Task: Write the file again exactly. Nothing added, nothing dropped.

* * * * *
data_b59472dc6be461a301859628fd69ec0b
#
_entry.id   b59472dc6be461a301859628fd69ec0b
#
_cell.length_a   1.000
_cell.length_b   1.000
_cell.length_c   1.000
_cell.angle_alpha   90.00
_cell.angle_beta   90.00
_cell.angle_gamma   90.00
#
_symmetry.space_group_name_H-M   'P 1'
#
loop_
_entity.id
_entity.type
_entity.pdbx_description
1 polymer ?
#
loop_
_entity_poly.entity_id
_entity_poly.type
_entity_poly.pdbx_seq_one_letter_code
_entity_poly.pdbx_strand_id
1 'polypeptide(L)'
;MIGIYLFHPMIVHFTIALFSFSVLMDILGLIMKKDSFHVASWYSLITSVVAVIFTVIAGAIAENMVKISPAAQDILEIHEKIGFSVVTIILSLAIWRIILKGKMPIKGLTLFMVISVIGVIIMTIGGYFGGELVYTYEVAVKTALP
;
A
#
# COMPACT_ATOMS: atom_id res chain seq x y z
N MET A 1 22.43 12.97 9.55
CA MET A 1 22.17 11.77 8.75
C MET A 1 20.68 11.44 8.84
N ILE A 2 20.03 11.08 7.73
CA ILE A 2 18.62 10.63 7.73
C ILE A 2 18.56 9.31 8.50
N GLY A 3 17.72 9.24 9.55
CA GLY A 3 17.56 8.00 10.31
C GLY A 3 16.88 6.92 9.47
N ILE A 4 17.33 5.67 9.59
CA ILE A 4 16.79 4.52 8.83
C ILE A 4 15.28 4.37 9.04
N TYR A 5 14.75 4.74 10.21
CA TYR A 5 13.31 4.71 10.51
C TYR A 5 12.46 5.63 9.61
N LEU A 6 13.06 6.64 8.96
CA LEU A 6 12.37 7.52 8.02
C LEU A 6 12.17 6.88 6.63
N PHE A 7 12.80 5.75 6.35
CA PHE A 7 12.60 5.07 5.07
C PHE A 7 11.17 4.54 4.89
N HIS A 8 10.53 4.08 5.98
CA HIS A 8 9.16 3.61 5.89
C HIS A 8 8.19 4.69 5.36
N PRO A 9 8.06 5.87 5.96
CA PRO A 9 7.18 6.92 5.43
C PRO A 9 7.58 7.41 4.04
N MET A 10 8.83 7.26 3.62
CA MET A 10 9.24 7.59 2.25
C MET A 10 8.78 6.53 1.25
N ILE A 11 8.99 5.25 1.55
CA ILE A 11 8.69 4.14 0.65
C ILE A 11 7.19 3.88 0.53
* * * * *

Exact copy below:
data_b59472dc6be461a301859628fd69ec0b
#
_entry.id   b59472dc6be461a301859628fd69ec0b
#
_cell.length_a   1.000
_cell.length_b   1.000
_cell.length_c   1.000
_cell.angle_alpha   90.00
_cell.angle_beta   90.00
_cell.angle_gamma   90.00
#
_symmetry.space_group_name_H-M   'P 1'
#
loop_
_entity.id
_entity.type
_entity.pdbx_description
1 polymer ?
#
loop_
_entity_poly.entity_id
_entity_poly.type
_entity_poly.pdbx_seq_one_letter_code
_entity_poly.pdbx_strand_id
1 'polypeptide(L)'
;MIGIYLFHPMIVHFTIALFSFSVLMDILGLIMKKDSFHVASWYSLITSVVAVIFTVIAGAIAENMVKISPAAQDILEIHEKIGFSVVTIILSLAIWRIILKGKMPIKGLTLFMVISVIGVIIMTIGGYFGGELVYTYEVAVKTALP
;
A
#
# COMPACT_ATOMS: atom_id res chain seq x y z
N MET A 1 22.43 12.97 9.55
CA MET A 1 22.17 11.77 8.75
C MET A 1 20.68 11.44 8.84
N ILE A 2 20.03 11.08 7.73
CA ILE A 2 18.62 10.63 7.73
C ILE A 2 18.56 9.31 8.50
N GLY A 3 17.72 9.24 9.55
CA GLY A 3 17.56 8.00 10.31
C GLY A 3 16.88 6.92 9.47
N ILE A 4 17.33 5.67 9.59
CA ILE A 4 16.79 4.52 8.83
C ILE A 4 15.28 4.37 9.04
N TYR A 5 14.75 4.74 10.21
CA TYR A 5 13.31 4.71 10.51
C TYR A 5 12.46 5.63 9.61
N LEU A 6 13.06 6.64 8.96
CA LEU A 6 12.37 7.52 8.02
C LEU A 6 12.17 6.88 6.63
N PHE A 7 12.80 5.75 6.35
CA PHE A 7 12.60 5.07 5.07
C PHE A 7 11.17 4.54 4.89
N HIS A 8 10.53 4.08 5.98
CA HIS A 8 9.16 3.61 5.89
C HIS A 8 8.19 4.69 5.36
N PRO A 9 8.06 5.87 5.96
CA PRO A 9 7.18 6.92 5.43
C PRO A 9 7.58 7.41 4.04
N MET A 10 8.83 7.26 3.62
CA MET A 10 9.24 7.59 2.25
C MET A 10 8.78 6.53 1.25
N ILE A 11 8.99 5.25 1.55
CA ILE A 11 8.69 4.14 0.65
C ILE A 11 7.19 3.88 0.53